Lessons Learned From The Pandemic: Live Better For Less Overseas

It took a global pandemic to prove something to me...something I already knew but for which I now have verifiable proof.

And that’s this: Life truly is richer and more affordable overseas.

You see, in February of 2020 I was fortunate enough to be whiling away some very pleasant time in both Panama City, Panama and Mexico—the vibrant and exciting Mexico City and the laidback, sundrenched city of Mérida in the Yucatán.

I was taking Ubers...$2 here, $3 there...the most expensive fare was maybe $6 in the city.

I was visiting museums. The National Palace in Mexico City, where Diego Rivera’s famous murals are displayed, is free. Admission to the museum home of Rivera’s wife, Frida Kahlo, is just 25 pesos ($1.25) for any resident 60 or over.

In Mérida, I was dining out nearly every meal. Just 13 pesos (65 cents) is the price of a taco at Wayan’e, one of my favorite lunchtime stops. Three tacos is more than enough.

Evenings were spent nursing a cold beer or two and listening to live music (free) in a cantina like Dzalbay or in one of the many city parks.

A special splurge might be dinner with friends at one of the city’s fabulous gourmet restaurants where an exotic entrée is rarely more than $15.

My husband Dan and I have lived in Mérida off-and-on for years. Said to be the safest city in Mexico, it’s also safer than many same-sized cities in the U.S. The locals—many Maya descendants—are friendly and kind.

So we were taking some time to re-explore it...and we had plans, over the winter, to travel on to some of Mexico’s other fine cities...namely Oaxaca and Patzcuaro.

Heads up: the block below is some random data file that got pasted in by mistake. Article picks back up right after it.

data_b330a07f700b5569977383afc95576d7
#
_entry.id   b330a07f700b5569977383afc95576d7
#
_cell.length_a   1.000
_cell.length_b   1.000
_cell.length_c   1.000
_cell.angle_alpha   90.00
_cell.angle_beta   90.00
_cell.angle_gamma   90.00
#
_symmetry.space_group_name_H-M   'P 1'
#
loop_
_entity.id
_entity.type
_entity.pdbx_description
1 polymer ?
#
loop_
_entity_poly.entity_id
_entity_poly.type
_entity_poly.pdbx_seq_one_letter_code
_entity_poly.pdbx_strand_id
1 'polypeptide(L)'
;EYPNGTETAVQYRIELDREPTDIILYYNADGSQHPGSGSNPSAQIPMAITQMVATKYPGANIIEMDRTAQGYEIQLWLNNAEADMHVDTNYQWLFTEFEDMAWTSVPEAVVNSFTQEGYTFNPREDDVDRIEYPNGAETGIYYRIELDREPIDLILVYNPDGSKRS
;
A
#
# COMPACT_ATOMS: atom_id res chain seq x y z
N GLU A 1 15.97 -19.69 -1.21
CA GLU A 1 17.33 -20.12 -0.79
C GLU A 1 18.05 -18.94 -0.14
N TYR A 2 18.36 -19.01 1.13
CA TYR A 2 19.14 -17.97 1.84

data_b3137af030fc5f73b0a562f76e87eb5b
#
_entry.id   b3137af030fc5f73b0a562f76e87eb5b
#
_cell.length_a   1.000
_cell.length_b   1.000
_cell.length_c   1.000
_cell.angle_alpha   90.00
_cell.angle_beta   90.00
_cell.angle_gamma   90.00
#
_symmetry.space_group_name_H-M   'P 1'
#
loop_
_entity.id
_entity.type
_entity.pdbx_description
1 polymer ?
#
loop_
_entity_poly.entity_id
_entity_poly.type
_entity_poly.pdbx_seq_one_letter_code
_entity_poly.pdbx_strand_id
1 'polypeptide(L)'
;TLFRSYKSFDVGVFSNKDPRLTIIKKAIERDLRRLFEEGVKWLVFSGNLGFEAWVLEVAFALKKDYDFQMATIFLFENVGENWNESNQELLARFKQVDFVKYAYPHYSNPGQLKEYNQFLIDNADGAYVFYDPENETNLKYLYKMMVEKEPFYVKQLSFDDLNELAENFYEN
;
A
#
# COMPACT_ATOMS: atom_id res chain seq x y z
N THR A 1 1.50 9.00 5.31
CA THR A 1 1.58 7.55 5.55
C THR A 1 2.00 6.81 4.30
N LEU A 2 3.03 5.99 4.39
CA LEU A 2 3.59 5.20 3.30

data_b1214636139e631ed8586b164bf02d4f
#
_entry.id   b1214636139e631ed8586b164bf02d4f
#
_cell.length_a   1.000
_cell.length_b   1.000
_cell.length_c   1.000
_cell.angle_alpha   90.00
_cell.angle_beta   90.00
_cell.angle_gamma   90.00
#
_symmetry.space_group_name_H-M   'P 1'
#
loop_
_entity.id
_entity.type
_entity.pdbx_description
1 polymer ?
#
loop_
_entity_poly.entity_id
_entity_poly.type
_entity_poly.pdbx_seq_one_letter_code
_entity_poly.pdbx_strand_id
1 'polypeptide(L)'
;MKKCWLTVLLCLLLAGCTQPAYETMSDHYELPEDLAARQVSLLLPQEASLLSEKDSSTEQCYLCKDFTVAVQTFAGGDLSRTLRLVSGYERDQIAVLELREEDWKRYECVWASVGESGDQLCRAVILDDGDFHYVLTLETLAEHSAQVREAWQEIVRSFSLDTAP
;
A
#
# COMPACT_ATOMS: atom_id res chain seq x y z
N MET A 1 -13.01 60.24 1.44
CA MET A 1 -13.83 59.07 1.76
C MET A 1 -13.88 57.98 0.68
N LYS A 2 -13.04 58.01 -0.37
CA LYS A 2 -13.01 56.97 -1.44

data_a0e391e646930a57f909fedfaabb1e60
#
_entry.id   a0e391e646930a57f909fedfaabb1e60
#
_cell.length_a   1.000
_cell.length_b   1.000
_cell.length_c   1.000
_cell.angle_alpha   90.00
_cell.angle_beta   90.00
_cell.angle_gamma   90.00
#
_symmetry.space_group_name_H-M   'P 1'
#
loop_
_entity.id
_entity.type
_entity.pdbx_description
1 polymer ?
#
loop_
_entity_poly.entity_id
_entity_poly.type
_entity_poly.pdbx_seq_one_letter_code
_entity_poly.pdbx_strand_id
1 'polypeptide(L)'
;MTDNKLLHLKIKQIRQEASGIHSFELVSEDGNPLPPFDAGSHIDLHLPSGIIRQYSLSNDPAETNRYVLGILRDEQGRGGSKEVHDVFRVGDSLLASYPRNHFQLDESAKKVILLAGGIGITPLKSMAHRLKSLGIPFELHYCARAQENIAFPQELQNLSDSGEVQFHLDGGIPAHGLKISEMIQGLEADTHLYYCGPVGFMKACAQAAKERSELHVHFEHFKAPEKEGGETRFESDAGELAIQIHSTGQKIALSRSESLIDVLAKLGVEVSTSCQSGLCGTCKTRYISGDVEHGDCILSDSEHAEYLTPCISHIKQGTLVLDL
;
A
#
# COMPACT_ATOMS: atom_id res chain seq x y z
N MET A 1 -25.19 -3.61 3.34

But at the beginning of March, we headed back to Nebraska for a visit with family. And we all know what happened then.

And so it came that we spent the lockdown months in the U.S.

We didn’t dine out during those months, of course. And good thing, because even our grocery bill was astronomical.

Accustomed to spending $100 or so in the supermarkets in Mexico (and far less than that when we lived in Ecuador), we now found ourselves regularly shelling out $300 or more. That was every week, mind you.

And don’t even get me started on our heating bill over the winter months. Remember the deep-freeze of late January? Yep. It was 24 degrees (F) below zero one morning when we woke up.

Gluttons for punishment, we checked the temperature in Mérida that day. It was 80 degrees and sunny.

So to say the pandemic was a wake-up call to the benefits of living overseas is like saying water is wet. Just. Too. Obvious.

There’s more to living overseas, of course, than cold beer, tacos, and sunshine—even though those benefits cannot be denied.

Shameless plug here: In our book, Live Richer, Spend Less, my co-author husband and I cover all the important considerations you need for a successful life abroad. Check it out here.

Dan and I are getting back on track now and planning our post-pandemic trajectory. We’ve already lived in seven fabulous communities in four extraordinary countries, and we’ve visited hundreds more. So we know we’re spoiled for choice.

As we explain in the book, it helps to identify your personal priorities.

We have ours.

And chances are if you’re in a cantina in Mexico when the snow starts flying you may run into us.

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